Loser66
  • Loser66
If f(x) is differentiable at x0. Prove it continuous at x0 Please, help
Mathematics
  • Stacey Warren - Expert brainly.com
Hey! We 've verified this expert answer for you, click below to unlock the details :)
SOLVED
At vero eos et accusamus et iusto odio dignissimos ducimus qui blanditiis praesentium voluptatum deleniti atque corrupti quos dolores et quas molestias excepturi sint occaecati cupiditate non provident, similique sunt in culpa qui officia deserunt mollitia animi, id est laborum et dolorum fuga. Et harum quidem rerum facilis est et expedita distinctio. Nam libero tempore, cum soluta nobis est eligendi optio cumque nihil impedit quo minus id quod maxime placeat facere possimus, omnis voluptas assumenda est, omnis dolor repellendus. Itaque earum rerum hic tenetur a sapiente delectus, ut aut reiciendis voluptatibus maiores alias consequatur aut perferendis doloribus asperiores repellat.
katieb
  • katieb
I got my questions answered at brainly.com in under 10 minutes. Go to brainly.com now for free help!
Loser66
  • Loser66
@xapproachesinfinity hey kid, help old man please
xapproachesinfinity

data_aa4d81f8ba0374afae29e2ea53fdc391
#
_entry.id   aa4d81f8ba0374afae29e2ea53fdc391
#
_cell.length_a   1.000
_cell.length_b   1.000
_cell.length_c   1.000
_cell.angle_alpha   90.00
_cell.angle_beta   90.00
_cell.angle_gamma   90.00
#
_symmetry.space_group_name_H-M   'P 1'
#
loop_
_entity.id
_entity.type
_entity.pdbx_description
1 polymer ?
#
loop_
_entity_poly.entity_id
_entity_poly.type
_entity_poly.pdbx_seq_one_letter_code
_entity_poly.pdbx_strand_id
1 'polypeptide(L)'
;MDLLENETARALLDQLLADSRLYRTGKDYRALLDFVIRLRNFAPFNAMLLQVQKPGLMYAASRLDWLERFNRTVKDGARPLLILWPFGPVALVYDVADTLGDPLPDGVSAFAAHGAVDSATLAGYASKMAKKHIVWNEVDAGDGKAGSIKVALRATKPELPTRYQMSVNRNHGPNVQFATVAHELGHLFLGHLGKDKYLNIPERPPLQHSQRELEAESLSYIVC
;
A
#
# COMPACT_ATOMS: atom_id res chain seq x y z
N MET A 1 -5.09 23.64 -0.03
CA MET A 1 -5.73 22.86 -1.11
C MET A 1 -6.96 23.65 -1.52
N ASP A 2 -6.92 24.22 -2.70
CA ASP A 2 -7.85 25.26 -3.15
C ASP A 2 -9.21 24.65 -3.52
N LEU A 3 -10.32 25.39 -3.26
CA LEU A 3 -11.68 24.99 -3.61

• xapproachesinfinity
hey old man long time
xapproachesinfinity
  • xapproachesinfinity
i think theorem state if f is differentiable applies f is continuous so you are proving the theorem

Looking for something else?

Not the answer you are looking for? Search for more explanations.

More answers

xapproachesinfinity
  • xapproachesinfinity
so let see f differentiable at x0 means the limits exist f'(x0)
xapproachesinfinity
  • xapproachesinfinity
so \(\lim_{x\to x_0} \frac{f(x)-f(x_0)}{x-x_0}=\text{exist}\)
xapproachesinfinity
  • xapproachesinfinity
you have to work from here
xapproachesinfinity
  • xapproachesinfinity
first let's state the definition of f being cont at x0 that is to say \(\lim_{x\to x_0} f(x)=f(x_0)\)
Loser66
  • Loser66
Sorry, kid, old man was kicked out of the site.
Loser66
  • Loser66
But I think you got circulation argument: differentiable --> continuous --
Loser66
  • Loser66
However, I got it. \(f(x) - f(x_0) = \dfrac{f(x) -f(x_0)}{x-x_0}(x-x_0)\) \(lim_{x\rightarrow x_0} |f(x) - f(x_0)| = lim_{x\rightarrow x_0}\dfrac{|f(x) -f(x_0)}{|x-x_0|}|x-x_0|\) since f(x) differentiable at \(x_0\), the limit exists and as x approaches \(x_0\) \(|x-x_0|=0\) That gives us \(lim_{x\rightarrow x_0}|f(x) -f(x_0)|=0\) or \(lim_{x\rightarrow x_0}f(x) = f(x_0)\) That shows f(x) continuous at x0
xapproachesinfinity
  • xapproachesinfinity
there is no circulation it is one way f different implies f continuous so you start with f different stating the definition limf(x)-f(x0)/x-x0=f'(x0) multilply both sides by (x-x0) we get lim(f(x)-f(x0)=f'(x0)(x-x0) as x tends to x0 the quanties (x-x0) shrinks to zero (limit concept) then we are safe to say lim(f(x)-f(x0)=f'(x0)0=0 therefore lim(f(x))=f(x0) hence f is continuous at x0
xapproachesinfinity
  • xapproachesinfinity
a subtlety here is the |x-c| is zero but it is not zero however we write as it is zero

Looking for something else?

Not the answer you are looking for? Search for more explanations.